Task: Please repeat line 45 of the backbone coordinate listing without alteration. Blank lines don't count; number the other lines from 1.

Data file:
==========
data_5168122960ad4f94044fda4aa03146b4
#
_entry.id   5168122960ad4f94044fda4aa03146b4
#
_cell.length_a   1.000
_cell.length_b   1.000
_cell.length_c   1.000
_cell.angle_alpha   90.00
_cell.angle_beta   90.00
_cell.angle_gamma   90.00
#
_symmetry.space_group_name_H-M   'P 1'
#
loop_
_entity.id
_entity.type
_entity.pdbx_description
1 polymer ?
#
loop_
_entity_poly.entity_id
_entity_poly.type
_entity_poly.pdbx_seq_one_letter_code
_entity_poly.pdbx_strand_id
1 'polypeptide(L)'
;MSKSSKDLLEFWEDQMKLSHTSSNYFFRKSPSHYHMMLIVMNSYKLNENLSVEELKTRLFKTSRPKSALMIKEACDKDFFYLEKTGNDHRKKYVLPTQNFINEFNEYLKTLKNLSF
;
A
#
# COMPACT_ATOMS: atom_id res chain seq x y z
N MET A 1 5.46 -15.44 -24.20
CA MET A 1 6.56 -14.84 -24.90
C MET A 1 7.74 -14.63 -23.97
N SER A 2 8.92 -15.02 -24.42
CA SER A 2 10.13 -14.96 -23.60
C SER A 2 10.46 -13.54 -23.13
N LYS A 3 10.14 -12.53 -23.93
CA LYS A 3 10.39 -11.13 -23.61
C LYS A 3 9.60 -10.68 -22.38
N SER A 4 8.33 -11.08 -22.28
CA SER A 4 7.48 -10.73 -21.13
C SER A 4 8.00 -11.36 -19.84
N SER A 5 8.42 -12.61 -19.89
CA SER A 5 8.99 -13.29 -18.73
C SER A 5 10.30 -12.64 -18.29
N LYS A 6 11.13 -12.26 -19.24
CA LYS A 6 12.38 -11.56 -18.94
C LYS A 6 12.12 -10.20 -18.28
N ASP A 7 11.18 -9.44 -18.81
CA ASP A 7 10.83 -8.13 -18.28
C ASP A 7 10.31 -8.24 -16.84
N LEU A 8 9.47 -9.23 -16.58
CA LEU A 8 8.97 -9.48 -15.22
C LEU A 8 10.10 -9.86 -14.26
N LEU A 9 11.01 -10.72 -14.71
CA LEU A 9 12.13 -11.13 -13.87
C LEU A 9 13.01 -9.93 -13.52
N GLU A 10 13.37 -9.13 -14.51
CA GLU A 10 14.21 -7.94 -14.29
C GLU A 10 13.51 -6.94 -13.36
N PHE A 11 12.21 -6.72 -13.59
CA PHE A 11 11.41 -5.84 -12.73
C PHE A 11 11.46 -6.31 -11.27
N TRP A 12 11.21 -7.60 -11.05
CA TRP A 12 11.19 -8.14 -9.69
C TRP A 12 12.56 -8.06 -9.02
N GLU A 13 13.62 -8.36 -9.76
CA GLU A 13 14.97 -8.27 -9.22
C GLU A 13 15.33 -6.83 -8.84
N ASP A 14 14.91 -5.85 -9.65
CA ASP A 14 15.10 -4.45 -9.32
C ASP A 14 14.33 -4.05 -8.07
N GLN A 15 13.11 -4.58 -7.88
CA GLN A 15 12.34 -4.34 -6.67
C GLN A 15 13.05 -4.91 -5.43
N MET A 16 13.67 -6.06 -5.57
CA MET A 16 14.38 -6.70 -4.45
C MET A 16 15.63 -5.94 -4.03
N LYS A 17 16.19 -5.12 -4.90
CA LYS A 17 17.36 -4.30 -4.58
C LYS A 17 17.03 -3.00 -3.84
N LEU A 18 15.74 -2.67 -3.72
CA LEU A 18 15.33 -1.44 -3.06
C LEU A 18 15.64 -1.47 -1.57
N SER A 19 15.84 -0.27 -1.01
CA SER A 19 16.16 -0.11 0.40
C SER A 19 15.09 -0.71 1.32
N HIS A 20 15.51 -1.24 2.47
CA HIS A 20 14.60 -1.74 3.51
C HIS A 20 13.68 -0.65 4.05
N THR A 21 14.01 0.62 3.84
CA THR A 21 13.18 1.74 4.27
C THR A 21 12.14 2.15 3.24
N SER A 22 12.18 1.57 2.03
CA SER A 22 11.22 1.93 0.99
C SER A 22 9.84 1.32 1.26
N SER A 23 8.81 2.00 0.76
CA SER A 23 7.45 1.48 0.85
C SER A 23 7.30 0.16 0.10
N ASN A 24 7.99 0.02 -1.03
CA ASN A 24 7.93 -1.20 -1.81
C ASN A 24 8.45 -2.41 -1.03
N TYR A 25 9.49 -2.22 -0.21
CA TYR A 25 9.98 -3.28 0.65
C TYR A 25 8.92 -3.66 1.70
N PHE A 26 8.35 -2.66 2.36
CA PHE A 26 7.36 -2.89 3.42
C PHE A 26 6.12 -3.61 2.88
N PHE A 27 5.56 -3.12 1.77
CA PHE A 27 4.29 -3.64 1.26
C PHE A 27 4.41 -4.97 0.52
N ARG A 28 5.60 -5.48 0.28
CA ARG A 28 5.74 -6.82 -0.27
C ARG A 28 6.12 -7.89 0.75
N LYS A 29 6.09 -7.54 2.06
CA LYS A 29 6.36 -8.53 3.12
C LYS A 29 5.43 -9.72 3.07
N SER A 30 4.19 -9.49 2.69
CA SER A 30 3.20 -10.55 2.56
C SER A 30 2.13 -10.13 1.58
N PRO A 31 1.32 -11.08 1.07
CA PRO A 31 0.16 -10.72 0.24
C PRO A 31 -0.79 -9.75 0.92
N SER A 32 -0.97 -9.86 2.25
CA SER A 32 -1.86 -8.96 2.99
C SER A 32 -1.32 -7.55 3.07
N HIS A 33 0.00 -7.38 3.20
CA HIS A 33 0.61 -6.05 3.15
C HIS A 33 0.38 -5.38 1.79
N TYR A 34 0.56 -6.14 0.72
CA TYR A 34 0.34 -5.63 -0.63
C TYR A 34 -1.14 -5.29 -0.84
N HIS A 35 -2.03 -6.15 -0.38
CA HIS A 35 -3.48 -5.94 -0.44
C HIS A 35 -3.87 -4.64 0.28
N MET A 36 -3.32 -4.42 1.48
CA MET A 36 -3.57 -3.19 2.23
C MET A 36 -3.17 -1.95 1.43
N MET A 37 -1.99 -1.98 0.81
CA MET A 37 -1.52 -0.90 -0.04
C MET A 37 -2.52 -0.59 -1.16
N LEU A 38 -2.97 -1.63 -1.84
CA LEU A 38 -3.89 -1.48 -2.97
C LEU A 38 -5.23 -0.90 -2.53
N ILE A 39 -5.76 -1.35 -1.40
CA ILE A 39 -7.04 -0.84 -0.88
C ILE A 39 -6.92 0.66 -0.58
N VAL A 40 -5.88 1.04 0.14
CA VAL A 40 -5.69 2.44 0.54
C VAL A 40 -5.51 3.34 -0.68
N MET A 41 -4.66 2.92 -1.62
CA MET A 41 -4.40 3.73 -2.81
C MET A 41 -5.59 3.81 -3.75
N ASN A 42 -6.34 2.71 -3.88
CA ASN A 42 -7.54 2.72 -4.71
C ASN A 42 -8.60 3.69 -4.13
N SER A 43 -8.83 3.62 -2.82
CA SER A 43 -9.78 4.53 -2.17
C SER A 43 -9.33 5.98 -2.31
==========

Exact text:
C SER A 5 10.30 -12.64 -18.29